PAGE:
10 Things to Consider Before Starting a New BusinessWritten by Mindaugas on February 04, 2019
Starting a business from the ground up doesn’t happen overnight. There are a variety of things to consider before starting a new business – you will have to refrain from diving in right away.
You probably have already familiarized yourself with the dreadful failure rates of new businesses. Looking at those numbers it can become disheartening to even think about becoming an entrepreneur.
Chances of success increase exponentially with the right approach that turns your idea into a thriving enterprise. Here are the 10 things you should consider before starting a new business. Careful, level-headed approach will put you on a path to entrepreneurial success.
1. Evaluate Competition
Before jumping in and turning your idea into a full-fledged business, look at your potential competition. Who else is out there doing what you want to do? How well are they performing? Perhaps you may even notice an Achilles’s heel of your competitor that you can improve on or even exploit.
Competitor assessment is all about gathering information. You must have a clear understanding of how the customer perceives the product and the business in general. Information pertaining to cost of production and profit margins may also be available to you.
Running into a competitor that dominates the entire market is also a real possibility. Find their shortcomings – your business can remedy faults and create an even more sought-after product or a service.
2. Understand Who Your Audience Is
Attempting to appeal to every individual is futile. It’s in your best interest to have a specific audience in mind that you will attract with marketing and product development.
If we were to revert back to your competitors, look at consumer reviews that have accumulated. Dig a little deeper and browse through each individual consumer to get a glimpse of what type of people are keen on purchasing these products.
Questionnaires can be utilized to get additional input from would-be consumers. Depending on your delivery, this method is bound to reveal vital data about the audience you could potentially target.
Networking groups are plentiful and accessible. People congregate here who wish to conjure up business partnerships and even conduct market research. Make an effort to show up and interact with people. This is a more personal mode of interaction which may open up additional consumer insights.
Understanding your audience is critical. Be as specific as you can, even create buyer personas.
3. Location, Location, Location
What is your method of bringing out the product to the market? Will you have an online stall? A full-fledged e-Commerce site? Brick and mortar location on a scenic promenade?
If you have made it this far, you probably already have an idea in mind as to what you want to produce and sell. Where you sell your product is another important thing for you to consider.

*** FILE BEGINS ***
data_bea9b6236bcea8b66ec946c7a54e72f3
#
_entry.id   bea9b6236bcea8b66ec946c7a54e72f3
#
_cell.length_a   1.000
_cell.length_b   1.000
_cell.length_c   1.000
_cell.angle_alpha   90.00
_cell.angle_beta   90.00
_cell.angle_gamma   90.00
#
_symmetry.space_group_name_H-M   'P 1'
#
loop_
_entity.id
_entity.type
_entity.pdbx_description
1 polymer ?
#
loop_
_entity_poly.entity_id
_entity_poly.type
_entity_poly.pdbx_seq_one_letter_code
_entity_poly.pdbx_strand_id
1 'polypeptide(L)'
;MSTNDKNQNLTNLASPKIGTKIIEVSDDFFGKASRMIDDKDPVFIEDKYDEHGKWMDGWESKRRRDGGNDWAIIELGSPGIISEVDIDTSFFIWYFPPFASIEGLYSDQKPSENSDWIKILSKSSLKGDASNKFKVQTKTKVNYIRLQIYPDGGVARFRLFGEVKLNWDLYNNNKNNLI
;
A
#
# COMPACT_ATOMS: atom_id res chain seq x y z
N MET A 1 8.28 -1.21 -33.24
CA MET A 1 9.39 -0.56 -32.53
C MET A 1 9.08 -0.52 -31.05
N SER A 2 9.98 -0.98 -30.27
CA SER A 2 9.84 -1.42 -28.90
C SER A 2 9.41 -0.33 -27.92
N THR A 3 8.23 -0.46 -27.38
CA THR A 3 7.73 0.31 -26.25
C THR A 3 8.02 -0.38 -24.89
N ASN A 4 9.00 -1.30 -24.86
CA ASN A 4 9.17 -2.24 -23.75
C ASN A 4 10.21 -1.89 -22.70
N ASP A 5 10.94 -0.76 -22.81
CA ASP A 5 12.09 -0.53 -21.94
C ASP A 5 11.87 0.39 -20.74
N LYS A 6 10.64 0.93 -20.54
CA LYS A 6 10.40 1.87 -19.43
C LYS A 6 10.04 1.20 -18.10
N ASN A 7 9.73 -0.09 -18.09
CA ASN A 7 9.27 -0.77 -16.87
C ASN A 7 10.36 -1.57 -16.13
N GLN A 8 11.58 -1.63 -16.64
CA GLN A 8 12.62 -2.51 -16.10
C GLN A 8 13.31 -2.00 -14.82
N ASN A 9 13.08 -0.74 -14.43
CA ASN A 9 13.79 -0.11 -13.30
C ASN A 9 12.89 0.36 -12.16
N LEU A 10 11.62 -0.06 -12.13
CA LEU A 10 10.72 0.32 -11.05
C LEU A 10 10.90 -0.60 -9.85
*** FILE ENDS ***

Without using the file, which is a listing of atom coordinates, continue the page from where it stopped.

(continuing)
For example, let’s say you have a delicious family taco recipe – the flavorful delight must be shared with the masses. Opening up an online store may not be suitable for such endeavor. However, you could use a food truck to create and sell these savory treats.
Take a hard look at what you’re planning on selling and where these transactions will take place. Often times, 2 or more marketplaces can be used by a single business.
A lot of smaller e-Commerce sites employ third-party fulfillment services to handle product packaging and delivery. This may be something for you to consider in the future – again it all depends on what time of business you’re looking to start.
Outsourcing fulfillment and shipping helps allocate the bulk of operations to those with the right infrastructure. Once the orders start ramping up, handling all the requests without fulfillment services can overwhelm you quickly.
4. Create a Business Plan
Your investors, colleagues, partners, banks, and even you as an entrepreneur need a solid business plan. By investing time in a business plan creation, you’re providing a proof of concept to yourself and everyone involved. Initial devotion of time and resources becomes part of a calculated risk rather than a complete uncertainty for everyone involved.
The aforementioned information such as competitor analysis and audience will fall into the overall business plan creation. A comprehensive plan is a walk-through guide for the inception of your business. All the people who are part of your entrepreneurial dream will too be guided by the same plan and minimizes confusion.
5. Securing Finances and Capital
To get a business off the ground you will need cash. Amount of cash may vary dramatically depending on the type of business you’re planning to start.
Under ideal circumstances, you’d be in a position to fund your own scheme – but that’s not usually the case. Most entrepreneurs invoke the help of investors that would endow with enough startup cash to get the ball rolling.
Usual go-to option is inquiring friends and family about the initial investment. This could be the simplest solution – or the most difficult; mixing money with family and friends doesn’t suit everyone.
Your other options could include venture capitalists, angel investors, crowd funding, bringing on partners, or bank loans. Some places even offer business grants to spur small business development.